Matt Barreto: Can Republicans really draw more Latino support if they back a path to citizenship? The answer is unequivocally ‘Yes’. Or if they fail to support immigration reform with a path to citizenship, they could do even worse than Mitt Romney’s all-time low among Latino voters in 2012.
Michele Waslin: Immigrant advocates will be asking themselves what role immigration played in the primaries. The fact is that the immigration issue probably plays a small role, if any. Quite frankly, Members don’t have much of a record on the issue for voters to base their votes on because Congress has been too scared to take on the issue and see what their constituents say about it. But the sentiments behind the immigration debate echo what we saw in the polls—the public has grown tired with inaction.
Andrea Nill: Kagan could have a direct impact on the role the federal, state, and local governments play in enacting and enforcing immigration laws. Her potential confirmation could also have a more indirect effect on how the nation’s immigration population is treated and who is and isn’t protected by the U.S. Constitution.
Mario Solis-Marich: The arrests led to even more unrest as supporters of the incarcerated youth turned up at the jail and demanded their release. Today passions remain strong as young Latino activists commit to continue to hit the streets demanding national leadership on the immigration issue and a veto of the Arizona State Bill 1070.
Andrea Nill: The majority of Americans, including Republicans and independents, support a solution to the nation’s broken immigration system that includes a pathway to citizenship for undocumented immigrants. Chances are, many would also be turned off by ALIPAC and Tancredo’s impractical “deport them all” strategy and nativist vitriol.
Andrea Christina Nill: According to Gibbs, the question isn’t whether President Obama still supports passing comprehensive immigration reform, but rather, whether the White House can be convinced that there is enough bipartisan support to get it passed. A recent affirmative statement from Sen. Lindsey Graham (R-SC) indicates that at least one key GOP member is reaching out to his colleagues and encouraging them to embrace the immigration issue. Meanwhile, themajority of Republican and Independent voters already support comprehensive immigration reform.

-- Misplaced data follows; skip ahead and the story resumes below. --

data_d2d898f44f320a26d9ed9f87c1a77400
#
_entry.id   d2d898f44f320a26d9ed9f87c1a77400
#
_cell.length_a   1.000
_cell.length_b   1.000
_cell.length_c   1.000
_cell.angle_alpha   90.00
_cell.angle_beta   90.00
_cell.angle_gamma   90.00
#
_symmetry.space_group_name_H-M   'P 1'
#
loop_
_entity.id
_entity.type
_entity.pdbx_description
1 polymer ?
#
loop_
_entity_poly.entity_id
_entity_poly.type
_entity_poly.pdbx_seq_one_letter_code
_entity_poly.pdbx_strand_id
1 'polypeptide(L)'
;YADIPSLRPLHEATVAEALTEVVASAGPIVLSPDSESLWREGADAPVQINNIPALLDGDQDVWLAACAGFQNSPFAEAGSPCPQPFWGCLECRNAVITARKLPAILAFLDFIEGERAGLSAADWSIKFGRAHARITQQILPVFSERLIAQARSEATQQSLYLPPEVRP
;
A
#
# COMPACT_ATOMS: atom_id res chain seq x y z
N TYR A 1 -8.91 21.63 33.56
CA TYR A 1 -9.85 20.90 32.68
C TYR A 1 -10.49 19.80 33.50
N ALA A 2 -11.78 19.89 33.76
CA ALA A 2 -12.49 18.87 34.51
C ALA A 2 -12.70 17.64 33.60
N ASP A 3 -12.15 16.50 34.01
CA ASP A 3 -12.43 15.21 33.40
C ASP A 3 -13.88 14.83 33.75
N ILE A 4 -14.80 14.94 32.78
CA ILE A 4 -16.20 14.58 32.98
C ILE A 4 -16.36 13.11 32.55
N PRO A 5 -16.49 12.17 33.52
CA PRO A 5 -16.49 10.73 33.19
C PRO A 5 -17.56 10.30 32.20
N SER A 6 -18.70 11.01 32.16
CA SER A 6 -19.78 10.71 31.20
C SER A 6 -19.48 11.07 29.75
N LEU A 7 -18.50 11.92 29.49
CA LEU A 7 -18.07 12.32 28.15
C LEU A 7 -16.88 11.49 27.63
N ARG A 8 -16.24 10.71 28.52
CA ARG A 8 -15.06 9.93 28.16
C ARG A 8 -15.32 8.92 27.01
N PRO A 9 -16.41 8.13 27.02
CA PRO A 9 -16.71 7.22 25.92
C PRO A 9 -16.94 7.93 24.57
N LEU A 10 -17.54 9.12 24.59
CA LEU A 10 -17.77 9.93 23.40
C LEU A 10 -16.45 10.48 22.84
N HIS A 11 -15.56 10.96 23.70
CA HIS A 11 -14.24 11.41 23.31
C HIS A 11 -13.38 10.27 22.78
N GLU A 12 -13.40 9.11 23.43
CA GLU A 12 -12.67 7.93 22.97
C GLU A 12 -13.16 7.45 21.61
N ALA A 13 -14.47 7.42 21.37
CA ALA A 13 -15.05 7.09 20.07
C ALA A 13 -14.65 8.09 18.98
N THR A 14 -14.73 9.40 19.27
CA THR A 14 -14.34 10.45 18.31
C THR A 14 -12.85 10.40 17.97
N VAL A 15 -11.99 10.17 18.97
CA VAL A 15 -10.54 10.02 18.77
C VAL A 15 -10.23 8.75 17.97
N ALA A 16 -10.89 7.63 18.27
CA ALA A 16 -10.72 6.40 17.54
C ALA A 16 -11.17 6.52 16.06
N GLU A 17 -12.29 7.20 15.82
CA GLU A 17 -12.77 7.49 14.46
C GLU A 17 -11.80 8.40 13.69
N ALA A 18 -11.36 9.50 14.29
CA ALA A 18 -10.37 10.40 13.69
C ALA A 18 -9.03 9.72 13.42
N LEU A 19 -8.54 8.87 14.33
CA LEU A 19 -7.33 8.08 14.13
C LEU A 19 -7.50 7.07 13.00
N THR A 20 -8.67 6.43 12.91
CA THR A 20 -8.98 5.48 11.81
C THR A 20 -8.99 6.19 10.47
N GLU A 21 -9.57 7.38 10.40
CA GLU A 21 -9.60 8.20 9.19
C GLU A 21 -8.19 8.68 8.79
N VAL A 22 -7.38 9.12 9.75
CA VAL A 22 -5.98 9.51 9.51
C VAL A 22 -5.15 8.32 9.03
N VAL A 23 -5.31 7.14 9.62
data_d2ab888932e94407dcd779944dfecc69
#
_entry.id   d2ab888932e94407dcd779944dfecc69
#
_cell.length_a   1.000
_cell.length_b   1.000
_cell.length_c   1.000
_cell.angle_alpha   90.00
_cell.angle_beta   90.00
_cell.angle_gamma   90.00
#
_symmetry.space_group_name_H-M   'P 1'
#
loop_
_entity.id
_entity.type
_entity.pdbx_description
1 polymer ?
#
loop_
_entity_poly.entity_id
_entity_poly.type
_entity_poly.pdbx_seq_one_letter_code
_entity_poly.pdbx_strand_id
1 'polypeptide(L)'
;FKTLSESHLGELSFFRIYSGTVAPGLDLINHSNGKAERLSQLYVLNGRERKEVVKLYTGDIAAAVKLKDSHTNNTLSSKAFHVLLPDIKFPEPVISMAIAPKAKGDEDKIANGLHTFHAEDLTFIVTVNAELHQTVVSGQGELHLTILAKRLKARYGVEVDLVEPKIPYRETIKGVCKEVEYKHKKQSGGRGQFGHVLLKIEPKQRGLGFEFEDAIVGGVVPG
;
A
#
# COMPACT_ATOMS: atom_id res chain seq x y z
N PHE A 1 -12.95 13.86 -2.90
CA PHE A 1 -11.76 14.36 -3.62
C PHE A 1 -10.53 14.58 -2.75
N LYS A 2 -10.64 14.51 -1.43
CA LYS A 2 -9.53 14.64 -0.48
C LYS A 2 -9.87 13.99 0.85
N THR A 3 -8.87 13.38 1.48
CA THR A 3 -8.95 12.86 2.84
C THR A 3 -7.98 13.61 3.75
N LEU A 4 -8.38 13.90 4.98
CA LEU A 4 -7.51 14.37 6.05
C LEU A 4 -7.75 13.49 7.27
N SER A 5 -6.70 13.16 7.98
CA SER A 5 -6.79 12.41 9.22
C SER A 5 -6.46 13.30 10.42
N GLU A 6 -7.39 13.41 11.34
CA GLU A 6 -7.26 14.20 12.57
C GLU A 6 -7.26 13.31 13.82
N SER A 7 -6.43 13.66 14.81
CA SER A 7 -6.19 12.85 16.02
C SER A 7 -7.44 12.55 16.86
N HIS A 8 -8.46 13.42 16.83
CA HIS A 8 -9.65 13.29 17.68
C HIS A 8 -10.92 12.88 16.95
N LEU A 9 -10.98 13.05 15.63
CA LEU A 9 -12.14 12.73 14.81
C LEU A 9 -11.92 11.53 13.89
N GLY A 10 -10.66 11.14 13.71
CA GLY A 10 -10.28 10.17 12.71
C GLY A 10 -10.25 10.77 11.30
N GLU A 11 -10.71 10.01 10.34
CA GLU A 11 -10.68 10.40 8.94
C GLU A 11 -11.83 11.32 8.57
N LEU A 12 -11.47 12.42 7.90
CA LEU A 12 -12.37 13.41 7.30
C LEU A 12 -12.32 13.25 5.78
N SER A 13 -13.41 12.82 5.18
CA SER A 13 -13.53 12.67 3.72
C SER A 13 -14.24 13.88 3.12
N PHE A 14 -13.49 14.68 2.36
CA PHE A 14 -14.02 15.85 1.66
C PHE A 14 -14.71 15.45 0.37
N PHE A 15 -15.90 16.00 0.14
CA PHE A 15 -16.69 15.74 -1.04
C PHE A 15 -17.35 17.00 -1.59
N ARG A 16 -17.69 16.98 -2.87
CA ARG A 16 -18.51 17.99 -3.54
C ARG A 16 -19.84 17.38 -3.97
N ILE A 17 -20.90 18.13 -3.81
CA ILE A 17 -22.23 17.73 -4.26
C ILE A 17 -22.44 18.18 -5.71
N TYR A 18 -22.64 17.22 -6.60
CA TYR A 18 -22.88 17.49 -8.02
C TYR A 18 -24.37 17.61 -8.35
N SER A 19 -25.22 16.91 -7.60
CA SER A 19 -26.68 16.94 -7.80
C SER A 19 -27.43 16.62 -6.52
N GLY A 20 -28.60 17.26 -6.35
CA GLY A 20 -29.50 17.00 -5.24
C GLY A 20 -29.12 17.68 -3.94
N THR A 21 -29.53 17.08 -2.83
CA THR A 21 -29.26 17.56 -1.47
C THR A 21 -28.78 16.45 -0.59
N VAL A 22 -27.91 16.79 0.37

Paul Hogarth: California desperately needs to abolish the two-thirds requirement to pass a state budget, and even an amendment that does not include taxes would be incremental progress. But unless labor unions start putting real money in this effort, and the Democratic Party makes it the priority it must be, it’s going to get lost in the shuffle – and we won’t have what it takes to run a winning campaign.
This past weekend, at the Summit of the Americas in Trinidad and Tobago, President Barack Obama reaffirmed his commitment to reforming the broken U.S. immigration system. Obama met with the Central American Integration System (Sistema de la Integración Centroamericana), and was “especially receptive” to the requests coming from the presidents of Honduras, Guatemala, Nicaragua, Panama, [...]
Among the most overlooked stories this political season was the major impact of Latino voters in Barack Obama’s red state victories. While Latinos’ 67% support for Obama has gotten some attention, the media has largely overlooked the fact that Latino immigrants backed Obama by a 78% margin, and their support was critical in the Democrat’s [...]